“As a council, we’re the biggest employer locally so we need to have a better domestic abuse informed strategy for our staff who may be experiencing domestic abuse or perpetrating it... the people that we work with aren’t ‘the other’, they are ‘us’. I think that’s a really positive thing to have come out of this work.”[50]

Employers: Creating supportive and healthy workplace environments can help to mitigate and prevent violence against women in the workplace. Given the harmful consequences, not only for women experiencing this but also for workplaces and the broader economy, there is a compelling argument for action.

Digital spaces and places: Being online is now integral to so much of our everyday lives and this is only going to increase with technological advances. Just as VAWG takes place in all communities and places, the same applies to all online spaces. Action is required across all policy areas to respond to the added risks this may pose to women, children, and young people. Services must be competent to support women, children, and young people experiencing VAWG in online settings, and understand digital and online VAWG.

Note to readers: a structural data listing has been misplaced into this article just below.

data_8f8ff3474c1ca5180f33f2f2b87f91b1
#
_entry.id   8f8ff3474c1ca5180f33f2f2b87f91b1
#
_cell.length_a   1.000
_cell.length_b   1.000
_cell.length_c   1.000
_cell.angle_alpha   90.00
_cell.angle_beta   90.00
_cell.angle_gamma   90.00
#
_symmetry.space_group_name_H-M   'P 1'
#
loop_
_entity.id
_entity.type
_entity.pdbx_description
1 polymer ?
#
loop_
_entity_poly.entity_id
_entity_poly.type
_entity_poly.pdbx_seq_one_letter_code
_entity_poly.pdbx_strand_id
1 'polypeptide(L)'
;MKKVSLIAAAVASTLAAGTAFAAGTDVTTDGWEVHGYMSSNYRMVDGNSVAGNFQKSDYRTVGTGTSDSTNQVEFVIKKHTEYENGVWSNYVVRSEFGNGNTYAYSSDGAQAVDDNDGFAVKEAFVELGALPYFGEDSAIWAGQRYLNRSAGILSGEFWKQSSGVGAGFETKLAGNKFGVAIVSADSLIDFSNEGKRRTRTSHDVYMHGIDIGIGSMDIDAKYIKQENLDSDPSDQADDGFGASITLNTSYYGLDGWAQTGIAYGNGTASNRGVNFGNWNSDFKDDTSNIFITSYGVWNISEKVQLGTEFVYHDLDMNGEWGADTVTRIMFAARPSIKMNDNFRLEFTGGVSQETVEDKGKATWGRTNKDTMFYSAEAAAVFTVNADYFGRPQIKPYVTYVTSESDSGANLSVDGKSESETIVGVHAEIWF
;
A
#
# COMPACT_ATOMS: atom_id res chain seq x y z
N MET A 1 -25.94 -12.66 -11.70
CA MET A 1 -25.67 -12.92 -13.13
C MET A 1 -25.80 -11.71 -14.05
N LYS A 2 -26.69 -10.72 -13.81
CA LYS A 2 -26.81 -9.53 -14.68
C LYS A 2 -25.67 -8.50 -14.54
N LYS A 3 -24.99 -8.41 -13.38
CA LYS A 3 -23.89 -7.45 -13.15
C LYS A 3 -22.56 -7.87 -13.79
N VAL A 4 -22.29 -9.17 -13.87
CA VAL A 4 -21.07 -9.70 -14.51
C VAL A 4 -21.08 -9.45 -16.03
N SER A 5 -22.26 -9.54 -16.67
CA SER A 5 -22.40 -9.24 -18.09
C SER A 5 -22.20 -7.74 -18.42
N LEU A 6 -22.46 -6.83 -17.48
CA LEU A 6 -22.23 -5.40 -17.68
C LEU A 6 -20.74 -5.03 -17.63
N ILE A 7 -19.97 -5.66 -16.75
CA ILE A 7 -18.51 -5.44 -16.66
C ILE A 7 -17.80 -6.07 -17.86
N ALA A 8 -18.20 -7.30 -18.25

A just transition: Promoting gender equality within the framework of a just transition is a vital undertaking. The climate crisis and gender inequality are central concerns within the UN Sustainable Development Goals, embodying some of the most pressing global challenges of the 21st century. The simultaneous pursuit of gender equality and a just transition to a net-zero economy are inextricably linked goals. Addressing these two objectives together is mutually reinforcing and will prevent further marginalisation and de-stabilisation in the lives of women and girls. This will mitigate against unintended discrimination and harm that might undermine progress towards a just transition and our goal of gender equality and safety for all in our communities.


Email: ceu@gov.scot